April 2006 / October 2005 / February-April 2005 / November-December 2004 / July 2004 / March-April 2004 / November-December 2003 / June-July 2003 / March-April 2003 / January-February 2003 / December 2002 / November 2002 / August 2002 / May-June 2002 / November 2001 / October 2001 / June-July 2001 / all web exclusives / search
Captain Soul | Beat Your Crazy Head Against The Sky (Poptones)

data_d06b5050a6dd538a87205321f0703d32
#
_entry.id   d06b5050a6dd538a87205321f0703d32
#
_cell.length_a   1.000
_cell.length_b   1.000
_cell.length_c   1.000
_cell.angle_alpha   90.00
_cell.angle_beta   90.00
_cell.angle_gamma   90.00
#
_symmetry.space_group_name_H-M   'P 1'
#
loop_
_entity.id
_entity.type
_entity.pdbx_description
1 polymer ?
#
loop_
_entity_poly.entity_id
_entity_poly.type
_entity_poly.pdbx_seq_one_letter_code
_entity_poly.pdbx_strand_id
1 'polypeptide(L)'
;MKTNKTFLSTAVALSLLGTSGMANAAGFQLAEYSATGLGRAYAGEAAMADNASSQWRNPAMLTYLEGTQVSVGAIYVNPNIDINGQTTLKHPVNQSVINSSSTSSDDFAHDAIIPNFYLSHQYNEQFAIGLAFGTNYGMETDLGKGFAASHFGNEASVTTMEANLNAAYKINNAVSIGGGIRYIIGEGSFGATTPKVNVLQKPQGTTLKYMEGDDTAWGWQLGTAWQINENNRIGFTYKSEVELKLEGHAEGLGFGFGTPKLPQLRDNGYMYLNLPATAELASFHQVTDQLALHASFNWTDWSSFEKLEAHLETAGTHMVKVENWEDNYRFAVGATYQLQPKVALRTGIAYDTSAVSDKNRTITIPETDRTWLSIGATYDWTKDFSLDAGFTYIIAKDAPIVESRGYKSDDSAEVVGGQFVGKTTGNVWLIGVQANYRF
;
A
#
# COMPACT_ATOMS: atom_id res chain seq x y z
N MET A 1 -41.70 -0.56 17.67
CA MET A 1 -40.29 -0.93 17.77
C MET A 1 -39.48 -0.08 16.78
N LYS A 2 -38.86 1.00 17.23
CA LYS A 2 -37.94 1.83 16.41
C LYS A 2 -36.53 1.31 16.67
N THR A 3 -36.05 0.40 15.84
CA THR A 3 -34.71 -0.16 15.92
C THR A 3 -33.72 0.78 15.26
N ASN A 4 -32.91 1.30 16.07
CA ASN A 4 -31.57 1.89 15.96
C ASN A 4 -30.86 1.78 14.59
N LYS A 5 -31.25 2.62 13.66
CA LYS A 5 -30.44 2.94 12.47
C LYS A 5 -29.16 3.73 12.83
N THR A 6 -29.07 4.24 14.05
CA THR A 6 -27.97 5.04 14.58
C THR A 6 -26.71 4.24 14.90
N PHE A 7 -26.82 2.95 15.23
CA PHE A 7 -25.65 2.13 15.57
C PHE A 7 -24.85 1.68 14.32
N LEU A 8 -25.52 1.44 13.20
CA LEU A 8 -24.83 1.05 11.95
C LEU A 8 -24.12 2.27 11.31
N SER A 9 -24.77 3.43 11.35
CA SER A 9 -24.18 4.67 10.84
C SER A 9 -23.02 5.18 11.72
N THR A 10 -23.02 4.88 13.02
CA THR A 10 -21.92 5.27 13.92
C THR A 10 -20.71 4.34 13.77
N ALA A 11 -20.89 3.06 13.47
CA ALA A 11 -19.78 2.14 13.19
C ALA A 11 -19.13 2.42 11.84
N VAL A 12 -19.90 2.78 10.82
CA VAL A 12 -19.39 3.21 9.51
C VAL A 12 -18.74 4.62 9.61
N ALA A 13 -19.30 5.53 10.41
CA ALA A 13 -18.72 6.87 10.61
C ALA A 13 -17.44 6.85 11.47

Or alternatively stick a couple of pencils up your nose and beat your kerrazy head against the table in response to the garish Poptones packaging. On the surface these day-glo bubbles might seem like a fitting sleeve for the unabashed retro soup of, ahem, Captain Soul, but, really, the cod-psychedelia of the design is the only sniff of kitsch about Beat Your Crazy Head... Not that an absence of kitsch is anything to lament particularly, it's just that the alternative in this case is that the lads (picture them with mum-snipped mop tops and home-made loon pants) are sincere about this meat and potatoes power pop with its head stuck up the arse end of the hippy dippy 1960s. Irony may be the modern disease, but some things are crying out for it. Musically there's a lot to like about Captain Soul and its proper songwriting in a Byrds/Hollies mould, searing guitars and warm harmonies with a punchy rhythm section. At times it scales the anthemic heights trod by the best of Oasis, where you know you're being hoodwinked by this derivative stuff, but, if it works, it works. The ad hoc, if-it-rhymes-keep-it-in lyric technique is pure Gallagher-babble with a added flower power fascination. Anyone who's seen the film version of Arlo Guthrie's Alice's Restaurant lately knows how embarassing such trite Age of Aquarius platitudes can be. From a bunch of (presumably) young blokes in 2001 it's puzzling and entirely irrelevant, as anodyne and pointless as some kind of role-playing fancy dress. Perhaps I'm too bitter and twisted to be willingly seduced by the rock'n'roll naivety that Captain Soul are selling. Your Time begins with a headlong guitar rush that's seductive in its gusto before songwriter Adam Howarth's harmony-bathed vocal sings out like it's '67 again and he's barefoot en route to San Francisco. "Can you feel it in the air?" he sings. "Or in the turning of the tide?" And I confess I really can't.